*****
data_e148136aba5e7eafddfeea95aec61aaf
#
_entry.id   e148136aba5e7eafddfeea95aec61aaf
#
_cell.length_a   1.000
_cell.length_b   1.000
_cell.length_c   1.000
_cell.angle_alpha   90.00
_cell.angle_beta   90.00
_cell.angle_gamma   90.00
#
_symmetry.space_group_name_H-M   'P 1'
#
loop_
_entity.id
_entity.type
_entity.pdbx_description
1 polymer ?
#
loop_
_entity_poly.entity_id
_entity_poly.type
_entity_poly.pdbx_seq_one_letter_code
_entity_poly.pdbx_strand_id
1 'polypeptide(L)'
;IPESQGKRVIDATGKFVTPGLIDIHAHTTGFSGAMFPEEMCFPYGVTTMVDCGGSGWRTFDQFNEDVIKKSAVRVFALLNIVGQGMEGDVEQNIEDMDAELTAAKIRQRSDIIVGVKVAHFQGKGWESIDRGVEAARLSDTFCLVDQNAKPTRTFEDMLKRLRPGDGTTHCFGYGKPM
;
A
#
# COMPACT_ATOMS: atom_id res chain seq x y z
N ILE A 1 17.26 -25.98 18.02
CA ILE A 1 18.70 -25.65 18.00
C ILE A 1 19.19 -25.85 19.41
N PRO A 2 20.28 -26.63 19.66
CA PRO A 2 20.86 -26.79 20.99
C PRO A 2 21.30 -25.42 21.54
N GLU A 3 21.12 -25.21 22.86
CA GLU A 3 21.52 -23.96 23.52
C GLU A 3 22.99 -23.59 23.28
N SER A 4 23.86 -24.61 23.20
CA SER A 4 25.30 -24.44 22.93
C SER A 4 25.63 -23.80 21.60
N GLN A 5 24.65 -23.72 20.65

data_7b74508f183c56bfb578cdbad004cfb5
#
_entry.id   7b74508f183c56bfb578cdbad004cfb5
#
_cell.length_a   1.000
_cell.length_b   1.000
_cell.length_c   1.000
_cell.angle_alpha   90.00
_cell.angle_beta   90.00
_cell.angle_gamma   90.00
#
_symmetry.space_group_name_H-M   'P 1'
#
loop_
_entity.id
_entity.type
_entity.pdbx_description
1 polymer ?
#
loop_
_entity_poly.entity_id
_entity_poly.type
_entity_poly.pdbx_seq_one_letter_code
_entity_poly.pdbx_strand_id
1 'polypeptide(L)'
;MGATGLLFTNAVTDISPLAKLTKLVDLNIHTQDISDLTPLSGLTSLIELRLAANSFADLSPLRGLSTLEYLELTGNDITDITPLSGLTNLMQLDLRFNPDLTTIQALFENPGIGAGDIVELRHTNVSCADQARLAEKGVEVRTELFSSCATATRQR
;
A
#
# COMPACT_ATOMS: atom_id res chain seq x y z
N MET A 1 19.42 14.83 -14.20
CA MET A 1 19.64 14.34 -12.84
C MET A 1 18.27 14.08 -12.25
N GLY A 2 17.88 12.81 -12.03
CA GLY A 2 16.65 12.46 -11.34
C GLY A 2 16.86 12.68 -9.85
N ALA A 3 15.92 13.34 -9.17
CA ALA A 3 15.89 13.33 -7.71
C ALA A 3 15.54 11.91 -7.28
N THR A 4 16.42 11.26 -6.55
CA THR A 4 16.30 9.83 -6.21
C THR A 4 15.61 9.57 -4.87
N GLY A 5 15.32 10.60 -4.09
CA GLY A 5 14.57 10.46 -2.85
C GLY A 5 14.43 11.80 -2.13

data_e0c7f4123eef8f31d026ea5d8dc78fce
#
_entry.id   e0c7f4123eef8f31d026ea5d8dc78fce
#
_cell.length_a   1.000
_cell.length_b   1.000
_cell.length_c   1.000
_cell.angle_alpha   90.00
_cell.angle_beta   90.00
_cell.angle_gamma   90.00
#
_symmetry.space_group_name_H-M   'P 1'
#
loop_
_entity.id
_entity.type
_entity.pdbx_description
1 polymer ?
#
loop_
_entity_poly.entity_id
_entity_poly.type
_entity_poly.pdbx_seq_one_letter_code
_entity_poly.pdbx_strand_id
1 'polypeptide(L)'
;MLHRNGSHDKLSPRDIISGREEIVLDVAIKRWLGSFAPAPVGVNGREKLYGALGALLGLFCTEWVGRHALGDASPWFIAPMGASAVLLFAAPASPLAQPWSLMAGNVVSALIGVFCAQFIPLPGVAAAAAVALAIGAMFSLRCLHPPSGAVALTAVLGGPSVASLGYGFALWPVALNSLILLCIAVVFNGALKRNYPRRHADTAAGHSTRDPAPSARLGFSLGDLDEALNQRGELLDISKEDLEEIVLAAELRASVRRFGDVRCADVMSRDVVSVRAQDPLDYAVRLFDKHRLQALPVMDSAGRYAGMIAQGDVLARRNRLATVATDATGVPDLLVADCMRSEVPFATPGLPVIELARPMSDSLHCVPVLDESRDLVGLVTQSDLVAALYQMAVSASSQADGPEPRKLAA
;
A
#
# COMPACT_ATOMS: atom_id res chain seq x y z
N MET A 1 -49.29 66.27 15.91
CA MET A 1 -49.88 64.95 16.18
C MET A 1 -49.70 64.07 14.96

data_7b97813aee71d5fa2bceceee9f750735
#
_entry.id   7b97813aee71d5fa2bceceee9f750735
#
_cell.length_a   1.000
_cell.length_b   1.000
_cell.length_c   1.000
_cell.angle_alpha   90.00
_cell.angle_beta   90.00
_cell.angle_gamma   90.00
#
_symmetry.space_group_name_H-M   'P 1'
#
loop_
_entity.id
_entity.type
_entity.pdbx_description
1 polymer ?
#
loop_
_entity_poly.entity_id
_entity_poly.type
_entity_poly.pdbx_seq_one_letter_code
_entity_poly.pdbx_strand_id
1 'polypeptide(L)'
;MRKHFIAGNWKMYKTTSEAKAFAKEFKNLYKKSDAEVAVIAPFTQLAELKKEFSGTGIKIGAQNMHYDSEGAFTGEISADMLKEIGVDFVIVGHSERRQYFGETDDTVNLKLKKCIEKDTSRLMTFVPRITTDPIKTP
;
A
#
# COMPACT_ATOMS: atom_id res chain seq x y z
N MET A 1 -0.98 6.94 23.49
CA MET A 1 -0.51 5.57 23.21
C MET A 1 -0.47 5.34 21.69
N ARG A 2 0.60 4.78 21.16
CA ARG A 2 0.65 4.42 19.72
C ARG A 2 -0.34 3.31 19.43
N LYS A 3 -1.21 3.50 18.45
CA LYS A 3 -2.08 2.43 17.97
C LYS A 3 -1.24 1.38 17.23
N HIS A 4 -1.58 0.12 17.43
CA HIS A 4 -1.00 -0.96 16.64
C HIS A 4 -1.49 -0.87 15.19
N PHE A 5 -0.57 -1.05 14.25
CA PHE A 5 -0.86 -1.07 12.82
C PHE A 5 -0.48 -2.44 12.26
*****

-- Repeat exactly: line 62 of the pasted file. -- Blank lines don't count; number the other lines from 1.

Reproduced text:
#